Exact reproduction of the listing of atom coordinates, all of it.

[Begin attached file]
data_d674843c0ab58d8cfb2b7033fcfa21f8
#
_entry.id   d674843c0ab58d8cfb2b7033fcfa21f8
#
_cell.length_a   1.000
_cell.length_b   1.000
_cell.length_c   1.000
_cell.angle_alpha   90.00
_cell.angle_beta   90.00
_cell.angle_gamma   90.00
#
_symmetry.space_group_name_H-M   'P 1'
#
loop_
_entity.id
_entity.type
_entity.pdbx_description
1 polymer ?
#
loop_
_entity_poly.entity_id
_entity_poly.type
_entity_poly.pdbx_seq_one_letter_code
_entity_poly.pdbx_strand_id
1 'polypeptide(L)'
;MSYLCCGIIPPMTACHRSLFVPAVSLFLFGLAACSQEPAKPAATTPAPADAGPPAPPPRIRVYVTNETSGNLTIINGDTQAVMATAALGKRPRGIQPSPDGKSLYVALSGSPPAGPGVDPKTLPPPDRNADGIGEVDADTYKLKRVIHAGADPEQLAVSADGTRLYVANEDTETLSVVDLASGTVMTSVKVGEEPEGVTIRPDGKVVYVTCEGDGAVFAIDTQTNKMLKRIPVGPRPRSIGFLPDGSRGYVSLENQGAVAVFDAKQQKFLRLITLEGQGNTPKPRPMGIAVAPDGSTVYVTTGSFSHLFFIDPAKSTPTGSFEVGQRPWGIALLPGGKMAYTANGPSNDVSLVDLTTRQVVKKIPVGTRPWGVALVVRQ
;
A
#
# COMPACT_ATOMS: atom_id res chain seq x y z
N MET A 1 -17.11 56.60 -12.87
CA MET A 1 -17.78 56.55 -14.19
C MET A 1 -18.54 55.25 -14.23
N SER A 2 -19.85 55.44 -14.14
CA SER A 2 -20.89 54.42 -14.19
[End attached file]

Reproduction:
data_d674843c0ab58d8cfb2b7033fcfa21f8
#
_entry.id   d674843c0ab58d8cfb2b7033fcfa21f8
#
_cell.length_a   1.000
_cell.length_b   1.000
_cell.length_c   1.000
_cell.angle_alpha   90.00
_cell.angle_beta   90.00
_cell.angle_gamma   90.00
#
_symmetry.space_group_name_H-M   'P 1'
#
loop_
_entity.id
_entity.type
_entity.pdbx_description
1 polymer ?
#
loop_
_entity_poly.entity_id
_entity_poly.type
_entity_poly.pdbx_seq_one_letter_code
_entity_poly.pdbx_strand_id
1 'polypeptide(L)'
;MSYLCCGIIPPMTACHRSLFVPAVSLFLFGLAACSQEPAKPAATTPAPADAGPPAPPPRIRVYVTNETSGNLTIINGDTQAVMATAALGKRPRGIQPSPDGKSLYVALSGSPPAGPGVDPKTLPPPDRNADGIGEVDADTYKLKRVIHAGADPEQLAVSADGTRLYVANEDTETLSVVDLASGTVMTSVKVGEEPEGVTIRPDGKVVYVTCEGDGAVFAIDTQTNKMLKRIPVGPRPRSIGFLPDGSRGYVSLENQGAVAVFDAKQQKFLRLITLEGQGNTPKPRPMGIAVAPDGSTVYVTTGSFSHLFFIDPAKSTPTGSFEVGQRPWGIALLPGGKMAYTANGPSNDVSLVDLTTRQVVKKIPVGTRPWGVALVVRQ
;
A
#
# COMPACT_ATOMS: atom_id res chain seq x y z
N MET A 1 -17.11 56.60 -12.87
CA MET A 1 -17.78 56.55 -14.19
C MET A 1 -18.54 55.25 -14.23
N SER A 2 -19.85 55.44 -14.14
CA SER A 2 -20.89 54.42 -14.19